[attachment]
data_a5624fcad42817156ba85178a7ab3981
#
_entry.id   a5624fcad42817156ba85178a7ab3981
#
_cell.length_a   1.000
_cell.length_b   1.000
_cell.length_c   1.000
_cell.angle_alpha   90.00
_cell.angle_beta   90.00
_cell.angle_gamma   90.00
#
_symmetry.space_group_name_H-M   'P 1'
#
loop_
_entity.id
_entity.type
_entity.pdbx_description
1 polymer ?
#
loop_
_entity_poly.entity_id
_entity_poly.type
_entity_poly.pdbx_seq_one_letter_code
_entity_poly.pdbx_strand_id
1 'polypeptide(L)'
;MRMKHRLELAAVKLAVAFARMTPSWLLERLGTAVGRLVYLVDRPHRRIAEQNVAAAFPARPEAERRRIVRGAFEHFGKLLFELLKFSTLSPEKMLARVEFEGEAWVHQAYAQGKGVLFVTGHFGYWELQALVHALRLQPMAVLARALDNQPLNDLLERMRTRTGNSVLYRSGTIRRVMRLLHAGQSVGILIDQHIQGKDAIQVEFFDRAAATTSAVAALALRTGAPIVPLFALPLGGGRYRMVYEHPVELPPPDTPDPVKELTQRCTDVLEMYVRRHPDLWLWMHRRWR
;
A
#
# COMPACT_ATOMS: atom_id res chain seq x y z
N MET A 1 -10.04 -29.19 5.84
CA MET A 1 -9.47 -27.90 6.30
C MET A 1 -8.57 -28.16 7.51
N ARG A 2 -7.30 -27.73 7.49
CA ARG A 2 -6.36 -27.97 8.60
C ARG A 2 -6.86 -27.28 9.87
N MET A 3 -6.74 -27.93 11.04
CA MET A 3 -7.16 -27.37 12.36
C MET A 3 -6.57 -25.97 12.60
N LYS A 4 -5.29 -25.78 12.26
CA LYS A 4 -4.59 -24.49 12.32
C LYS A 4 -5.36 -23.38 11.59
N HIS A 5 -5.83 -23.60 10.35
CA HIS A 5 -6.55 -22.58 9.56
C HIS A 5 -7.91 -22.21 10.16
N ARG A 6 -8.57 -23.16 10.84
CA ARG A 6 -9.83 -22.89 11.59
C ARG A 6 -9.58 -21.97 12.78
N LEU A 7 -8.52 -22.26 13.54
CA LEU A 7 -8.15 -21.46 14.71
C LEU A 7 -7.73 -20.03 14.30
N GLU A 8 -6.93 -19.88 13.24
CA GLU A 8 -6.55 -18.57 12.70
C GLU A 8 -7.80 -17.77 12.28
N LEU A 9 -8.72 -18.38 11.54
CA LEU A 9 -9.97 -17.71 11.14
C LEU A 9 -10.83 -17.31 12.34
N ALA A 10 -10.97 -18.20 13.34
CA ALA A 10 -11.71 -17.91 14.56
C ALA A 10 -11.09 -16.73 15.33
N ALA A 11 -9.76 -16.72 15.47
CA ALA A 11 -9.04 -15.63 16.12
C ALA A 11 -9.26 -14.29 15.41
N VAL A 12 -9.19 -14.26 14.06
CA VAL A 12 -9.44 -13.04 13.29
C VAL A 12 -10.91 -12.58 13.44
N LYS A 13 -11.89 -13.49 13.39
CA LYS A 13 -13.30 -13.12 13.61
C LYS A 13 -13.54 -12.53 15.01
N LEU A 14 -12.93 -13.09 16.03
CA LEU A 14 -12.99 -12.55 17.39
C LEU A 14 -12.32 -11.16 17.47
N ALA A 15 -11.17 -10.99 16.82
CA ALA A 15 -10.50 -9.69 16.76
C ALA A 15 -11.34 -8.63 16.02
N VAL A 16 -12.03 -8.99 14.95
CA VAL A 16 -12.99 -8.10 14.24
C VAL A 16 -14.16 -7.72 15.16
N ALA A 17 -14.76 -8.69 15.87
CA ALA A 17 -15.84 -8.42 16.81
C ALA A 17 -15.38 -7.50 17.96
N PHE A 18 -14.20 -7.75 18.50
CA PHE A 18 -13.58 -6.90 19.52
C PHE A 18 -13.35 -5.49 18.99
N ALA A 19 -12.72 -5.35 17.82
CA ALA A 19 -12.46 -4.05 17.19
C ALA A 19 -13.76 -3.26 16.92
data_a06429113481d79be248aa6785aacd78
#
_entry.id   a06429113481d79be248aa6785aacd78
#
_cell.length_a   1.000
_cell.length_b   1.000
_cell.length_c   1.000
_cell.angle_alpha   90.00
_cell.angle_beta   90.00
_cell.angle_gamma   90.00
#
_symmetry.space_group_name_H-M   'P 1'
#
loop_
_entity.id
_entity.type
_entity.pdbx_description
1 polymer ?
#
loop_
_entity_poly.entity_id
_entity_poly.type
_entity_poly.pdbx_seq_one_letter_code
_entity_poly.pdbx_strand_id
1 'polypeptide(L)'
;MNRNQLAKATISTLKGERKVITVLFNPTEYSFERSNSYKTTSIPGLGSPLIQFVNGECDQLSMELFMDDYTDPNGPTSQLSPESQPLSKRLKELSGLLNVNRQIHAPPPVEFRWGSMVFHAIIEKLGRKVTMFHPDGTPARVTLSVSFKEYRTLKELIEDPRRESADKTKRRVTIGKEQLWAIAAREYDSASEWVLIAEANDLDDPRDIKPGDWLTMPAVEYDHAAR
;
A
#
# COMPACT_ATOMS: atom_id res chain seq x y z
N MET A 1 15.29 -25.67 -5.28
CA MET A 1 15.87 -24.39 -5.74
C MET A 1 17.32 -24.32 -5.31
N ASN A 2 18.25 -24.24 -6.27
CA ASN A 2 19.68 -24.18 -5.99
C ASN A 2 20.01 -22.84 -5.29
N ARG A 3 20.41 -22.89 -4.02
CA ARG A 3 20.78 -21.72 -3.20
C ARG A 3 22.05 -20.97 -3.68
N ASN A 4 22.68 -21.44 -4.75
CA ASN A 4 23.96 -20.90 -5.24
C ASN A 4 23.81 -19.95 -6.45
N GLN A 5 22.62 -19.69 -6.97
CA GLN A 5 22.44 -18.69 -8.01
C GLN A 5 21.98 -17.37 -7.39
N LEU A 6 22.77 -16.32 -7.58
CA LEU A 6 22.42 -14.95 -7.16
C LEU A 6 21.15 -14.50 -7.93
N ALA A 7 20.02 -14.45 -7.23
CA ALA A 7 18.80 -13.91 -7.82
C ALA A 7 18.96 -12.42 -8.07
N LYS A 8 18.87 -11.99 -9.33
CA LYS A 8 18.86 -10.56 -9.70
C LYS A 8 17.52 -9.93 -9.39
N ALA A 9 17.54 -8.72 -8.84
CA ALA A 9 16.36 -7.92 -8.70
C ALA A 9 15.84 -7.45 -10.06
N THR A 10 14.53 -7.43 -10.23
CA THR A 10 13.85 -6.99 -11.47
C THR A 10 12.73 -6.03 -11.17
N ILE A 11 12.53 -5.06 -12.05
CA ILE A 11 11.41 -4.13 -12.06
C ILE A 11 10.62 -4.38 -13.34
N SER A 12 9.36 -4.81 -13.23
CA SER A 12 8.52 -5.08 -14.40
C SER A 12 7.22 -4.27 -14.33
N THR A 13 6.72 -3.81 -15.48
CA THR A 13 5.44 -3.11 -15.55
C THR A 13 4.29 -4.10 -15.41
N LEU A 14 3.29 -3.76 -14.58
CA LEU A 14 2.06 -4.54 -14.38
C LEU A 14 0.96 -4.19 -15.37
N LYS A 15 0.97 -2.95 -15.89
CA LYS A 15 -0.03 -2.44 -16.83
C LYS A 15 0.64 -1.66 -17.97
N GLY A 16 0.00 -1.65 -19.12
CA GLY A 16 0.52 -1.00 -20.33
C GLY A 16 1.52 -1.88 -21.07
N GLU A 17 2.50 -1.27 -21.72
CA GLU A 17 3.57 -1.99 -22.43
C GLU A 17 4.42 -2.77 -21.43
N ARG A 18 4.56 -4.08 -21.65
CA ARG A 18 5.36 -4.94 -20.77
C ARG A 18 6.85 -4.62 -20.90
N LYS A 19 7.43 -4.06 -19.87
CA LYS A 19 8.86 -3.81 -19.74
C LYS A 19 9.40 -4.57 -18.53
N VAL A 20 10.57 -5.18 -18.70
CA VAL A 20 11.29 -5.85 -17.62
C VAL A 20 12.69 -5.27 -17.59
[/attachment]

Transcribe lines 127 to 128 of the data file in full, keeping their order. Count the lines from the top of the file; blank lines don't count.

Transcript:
N ASN A 4 22.68 -21.44 -4.75
CA ASN A 4 23.96 -20.90 -5.24